Benefits of Lion's Mane

lions mane mushroom in the forest

What is Lion's Mane?

Both a delicious edible and incredible medicine, lion’s mane mushroom (Heiricium erinaceus), when mature, is a fleshy, semi-spherical whitish fruiting body.

It is composed of a mass of unbranched icicle-looking spines hanging from a cushiony base that attaches to recently fallen logs or injured tissue of living hardwoods.

Native to Europe, it is widely distributed throughout woodlands of North America.

When fresh, the spines are white and highly edible, though the base is too tough to be eaten.

As this mushroom ages, the color turns to yellowish to brown, at which time its delectability declines.

Lion's Mane for Brain Health

Medicinal mushrooms, such as reishi, shiitake, and lion’s mane, are among the most important supplements we can use for overall health. They share properties and chemistry that are similar, but each has its unique signature.

The unique signature of lion’s mane is its incredible potential for healing nerve tissue. Clinical and preclinical investigations show it to be uniquely beneficial in the prevention and treatment of cognitive decline, such as Alzheimer’s disease, due to its ability to both protect and regenerate nerve tissue.

Lion’s Mane Chemistry

  • Beta Glucan-Type Polysaccharides

    Like most medicinal mushrooms, lion’s mane consists of an array of beta glucan-type polysaccharides, often touted as the active constituents of medicinal mushrooms.

  • Diterpenoids: Erinacines and Hericenones

    Of special interest that gives lion’s mane its unique standing is a collection of diterpenoids know as erinacines and phenolic compounds known as hericenones. Both have the ability to promote the synthesis of nerve growth factor, a neuropeptide involved in the regulation of growth, maintenance, proliferation, and survival of neurons.

  • Other Components

    Additionally, lion’s mane contains:

    • organic acids
    • nucleotides
    • amino acids
    • carbohydrates
    • flavonoids
    • unsaturated fatty acids
    • terpenoids
    • phenolic acids
    • phenylpropanoids
    • steroids

Lion's Mane for Neurodegenerative Diseases

In animals that received erinacine A in daily meals, improvements in neurodegenerative diseases such as ischemic stroke, Parkinson’s disease, and Alzheimer’s disease were seen. Also observed were decreases in amyloid plaque, a characteristic feature of AD.

The same compound increased the survival of newly formed neurons in the hippocampus, suggesting general benefit, not just benefit for those with diseased brains.

Subsequently, an erinacine A-enriched lion’s mane mycelium preparation was given to patients with mild AD. Improvements were recorded using a variety of dementia assessment ratings.

Other markers associated with cognitive decline showed marked improvement, including increases in neurotropic factor in the brain and reductions in amyloid plaque and apolipoprotein E4 levels, the latter being the primary known genetic risk factor for AD.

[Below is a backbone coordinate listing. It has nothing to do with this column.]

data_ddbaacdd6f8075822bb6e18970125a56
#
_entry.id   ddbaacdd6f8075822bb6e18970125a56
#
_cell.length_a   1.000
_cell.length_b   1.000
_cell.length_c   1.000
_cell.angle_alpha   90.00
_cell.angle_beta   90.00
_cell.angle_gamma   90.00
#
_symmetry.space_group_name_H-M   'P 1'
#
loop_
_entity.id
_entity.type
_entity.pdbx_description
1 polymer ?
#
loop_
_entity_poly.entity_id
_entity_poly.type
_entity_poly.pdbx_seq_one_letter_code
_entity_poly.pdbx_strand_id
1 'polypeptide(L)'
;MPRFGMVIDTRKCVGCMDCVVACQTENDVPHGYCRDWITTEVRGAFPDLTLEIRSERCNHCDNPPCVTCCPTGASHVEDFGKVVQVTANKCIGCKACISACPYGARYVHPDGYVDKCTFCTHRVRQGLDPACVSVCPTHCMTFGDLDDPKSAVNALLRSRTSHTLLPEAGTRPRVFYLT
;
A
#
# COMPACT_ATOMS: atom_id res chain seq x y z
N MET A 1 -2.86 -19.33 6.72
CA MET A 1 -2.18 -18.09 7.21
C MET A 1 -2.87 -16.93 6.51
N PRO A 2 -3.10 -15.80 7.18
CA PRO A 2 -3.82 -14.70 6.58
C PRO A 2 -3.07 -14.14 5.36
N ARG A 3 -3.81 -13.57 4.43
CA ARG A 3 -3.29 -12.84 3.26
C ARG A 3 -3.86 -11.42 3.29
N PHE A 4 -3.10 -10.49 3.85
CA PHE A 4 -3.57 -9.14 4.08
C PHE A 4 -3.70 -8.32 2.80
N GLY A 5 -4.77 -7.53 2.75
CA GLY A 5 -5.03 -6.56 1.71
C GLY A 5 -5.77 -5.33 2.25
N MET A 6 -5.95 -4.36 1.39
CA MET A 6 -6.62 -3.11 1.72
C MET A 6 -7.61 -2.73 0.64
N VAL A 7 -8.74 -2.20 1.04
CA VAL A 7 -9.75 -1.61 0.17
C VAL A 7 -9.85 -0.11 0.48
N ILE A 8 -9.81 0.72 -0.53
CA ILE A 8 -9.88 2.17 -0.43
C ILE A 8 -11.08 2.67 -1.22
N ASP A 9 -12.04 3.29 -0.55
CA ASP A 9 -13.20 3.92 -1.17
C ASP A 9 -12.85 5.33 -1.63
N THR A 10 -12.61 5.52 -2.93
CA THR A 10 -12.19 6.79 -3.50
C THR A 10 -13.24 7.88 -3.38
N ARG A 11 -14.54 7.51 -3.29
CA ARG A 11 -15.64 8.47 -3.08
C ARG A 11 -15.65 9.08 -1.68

Part of this activity is associated with a direct effect on regenerating nerve tissue but also in reducing inflammatory cytokines, which are compounds that can wreak havoc on nerve tissue (think “cytokine storm,” as seen in severe cases of COVID-19).

Other Neurological Disorders

In addition to lion’s mane potential for reducing the incidence and severity of AD and dementia, it similarly shows benefit in other neurological disorders, including:

  • protecting against age-related hearing loss
  • decreasing brain lesions in Parkinson’s disease
  • supporting healthy myelination of nerve tissue

Myelin is a fatty substance that serves as insulation around nerve tissues, thereby improving nerve transmission and factors in conditions such as:

  • multiple sclerosis
  • Guillain-Barre syndrome
  • peripheral nerve damage

Other Benefits of Lion's Mane

  • Diabetes Control

    While the cognitive benefits of lion’s mane have been determined in human clinical and animal trials, a number of other benefits have been investigated in preclinical studies.

    When administered as a part of the diet, lion’s mane inhibited the wasting that occurs in advanced diabetes, improved fasting blood sugar levels, reduced glucose tolerance, improved liver function and lipid metabolism, and reduced oxidative stress, which is prevalent in diabetes.

    Polysaccharides were found to be at least partially responsible for these activities.

  • Immunity

    A number of studies report a host of mechanisms by which lion’s mane supports health in general and healthy immunity specifically.

    In one study, compounds hericerin A and hericerin inhibited the growth of leukemia cells, while another showed that lion’s mane polysaccharides activate macrophage immune response, which suggests its potential as a preventive in respiratory infections.

  • Gut Health

    Other studies show that lion’s mane improves the health of the intestinal microbiome with potential benefit in colitis, healing of the mucosal lining in the intestines, and even the potential to break down wheat.

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Roy Upton, RH, DAyu

Executive director and editor of the American Herbal Pharmacopoeia and coauthor of the Botanical Safety Handbook, Roy Upton is trained in both Western and traditional Chinese Medicine. He is also vice president of the American Herbalists Guild, and member of the Standards Committee of the American Herbal Products Association.